Yes, it’s time again for another installment in our irregular “Eye-Catchers” series. In case you’ve forgotten, this is both an ongoing experiment and a vehicle for discovering new music. The experiment is designed to test the completely illogical hypothesis that cool album art tends to correlate with cool music. There’s really no reason why the two should go together, but in our experience, they do go together more often than not.
Of course, our experience is completely random and anecdotal, with no statistical significance behind it at all, and undoubtedly the day will come when we’ll see a cool cover and then run for the vomitorium after we start listening to the tunes. But since we started this experiment back in April, most of our test cases have validated the hypothesis.
This experiment also provides a way for us to explore new music that we otherwise might not discover. We see eye-catching album art, and based on nothing but that, we go listen to the music.
As we explained in an earlier post, as a way of picking new music, it’s like throwing a dart at a dartboard or putting a quarter in a slot machine and pulling the handle. It makes no logical sense, except there’s so much new music from so many new bands out in the world that randomization sometimes seems as good a way as any to make choices.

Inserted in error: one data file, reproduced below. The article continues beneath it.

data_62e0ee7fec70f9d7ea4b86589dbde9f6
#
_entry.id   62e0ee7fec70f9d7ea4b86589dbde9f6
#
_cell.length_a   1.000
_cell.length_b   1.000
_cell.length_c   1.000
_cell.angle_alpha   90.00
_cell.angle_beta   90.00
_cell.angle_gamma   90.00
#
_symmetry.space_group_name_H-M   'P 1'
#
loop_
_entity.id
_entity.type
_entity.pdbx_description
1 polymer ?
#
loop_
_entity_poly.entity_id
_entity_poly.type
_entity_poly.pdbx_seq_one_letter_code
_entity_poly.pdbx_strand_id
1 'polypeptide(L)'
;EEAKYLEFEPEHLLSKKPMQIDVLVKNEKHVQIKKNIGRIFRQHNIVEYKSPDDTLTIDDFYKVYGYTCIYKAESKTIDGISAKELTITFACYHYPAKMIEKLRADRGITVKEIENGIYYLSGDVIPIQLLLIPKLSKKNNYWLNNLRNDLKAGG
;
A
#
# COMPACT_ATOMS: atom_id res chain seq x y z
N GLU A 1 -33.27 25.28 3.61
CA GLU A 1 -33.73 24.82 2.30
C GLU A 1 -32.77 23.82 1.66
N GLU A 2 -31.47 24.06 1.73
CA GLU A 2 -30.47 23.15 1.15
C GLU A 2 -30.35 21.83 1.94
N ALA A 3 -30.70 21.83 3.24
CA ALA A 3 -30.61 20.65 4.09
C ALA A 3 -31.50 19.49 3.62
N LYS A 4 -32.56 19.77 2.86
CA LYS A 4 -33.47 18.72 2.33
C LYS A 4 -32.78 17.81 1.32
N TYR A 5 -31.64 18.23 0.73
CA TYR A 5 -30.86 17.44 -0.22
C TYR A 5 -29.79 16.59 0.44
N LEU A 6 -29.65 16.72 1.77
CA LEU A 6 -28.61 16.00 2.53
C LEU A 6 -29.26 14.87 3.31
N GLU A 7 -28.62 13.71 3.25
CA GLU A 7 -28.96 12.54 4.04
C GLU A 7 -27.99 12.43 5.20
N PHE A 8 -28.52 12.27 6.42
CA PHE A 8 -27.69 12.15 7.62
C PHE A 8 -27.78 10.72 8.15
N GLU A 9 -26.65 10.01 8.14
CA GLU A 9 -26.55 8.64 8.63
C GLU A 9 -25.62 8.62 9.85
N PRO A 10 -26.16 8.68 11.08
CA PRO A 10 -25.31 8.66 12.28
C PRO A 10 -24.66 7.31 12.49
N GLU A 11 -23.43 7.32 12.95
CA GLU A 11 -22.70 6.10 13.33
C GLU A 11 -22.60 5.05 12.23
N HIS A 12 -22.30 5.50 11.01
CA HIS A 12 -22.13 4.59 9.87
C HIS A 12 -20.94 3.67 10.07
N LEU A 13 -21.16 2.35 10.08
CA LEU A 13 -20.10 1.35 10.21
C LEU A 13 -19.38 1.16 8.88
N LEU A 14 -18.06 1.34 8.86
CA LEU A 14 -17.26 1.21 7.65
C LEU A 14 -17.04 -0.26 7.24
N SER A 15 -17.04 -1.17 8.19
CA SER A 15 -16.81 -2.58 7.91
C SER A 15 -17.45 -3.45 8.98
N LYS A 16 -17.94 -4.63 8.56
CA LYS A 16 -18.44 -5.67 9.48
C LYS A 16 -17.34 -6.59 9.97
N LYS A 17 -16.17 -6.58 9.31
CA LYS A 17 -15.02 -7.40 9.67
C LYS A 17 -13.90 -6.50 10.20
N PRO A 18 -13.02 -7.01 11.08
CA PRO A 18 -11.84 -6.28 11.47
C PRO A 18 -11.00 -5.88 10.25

Today we’ve got two test cases — two bands we had never heard before. The first one is a band from Poitiers, France, called Klone. They recently released their third full-length album, Black Days, on Season of Mist. The album cover is at the top of this post.
The second one is an unsigned band from Oregon called Arkhum, and they’re on the verge of releasing their first album, Anno Universum, in August.
How did these bands fare in our Eye-Catchers test? Read on after the jump to find out (and, for your trouble, we’ll have some music for you to hear . . .)
Go on, admit it: the cover of Klone’s release is pretty fucking cool, isn’t it? I might have preferred to see one or two of the four eyes open, but that’s a minor quibble.
The artist is a young woman from Canada who goes by the moniker Agardnas, and you can see more of her eye-catching artwork at her MySpace page.
What about the music? Well, it’s not my usual cuppa tea, which tends toward the more skull-pulping leaves grown on the jagged crags of Tartarus. For one thing, there’s a lot of more-or-less clean singing. For another thing, the album includes a cover of a Björk song (“Army of Me”). “Bjööööörk!” is usually the sound I’ve made whenever I’ve heard a Björk song.
But, unexpectedly, I’m really diggin Klone. At a very high level (like, from space), the music straddles a line between the darker side of progressive metal and Chevelle-style hard rock. The instrumentalists are sharp and technically impressive, and even when his vocals are clean, Yann Ligner has an invigorating edge to his voice.
The songs cover a wide range, from crosses between doom and prog, to melodic headbanging anthems, to dark dreams of hypnotic ambiance. Depending on the song, we’re reminded of Tool or Neurosis or Opeth or the afore-mentioned Chevelle — and sometimes even the “dancing elephants” stomp of Gojira (coincidentally, Gojira’s Joe Duplantier appeared as a guest vocalist on an earlier Klone album).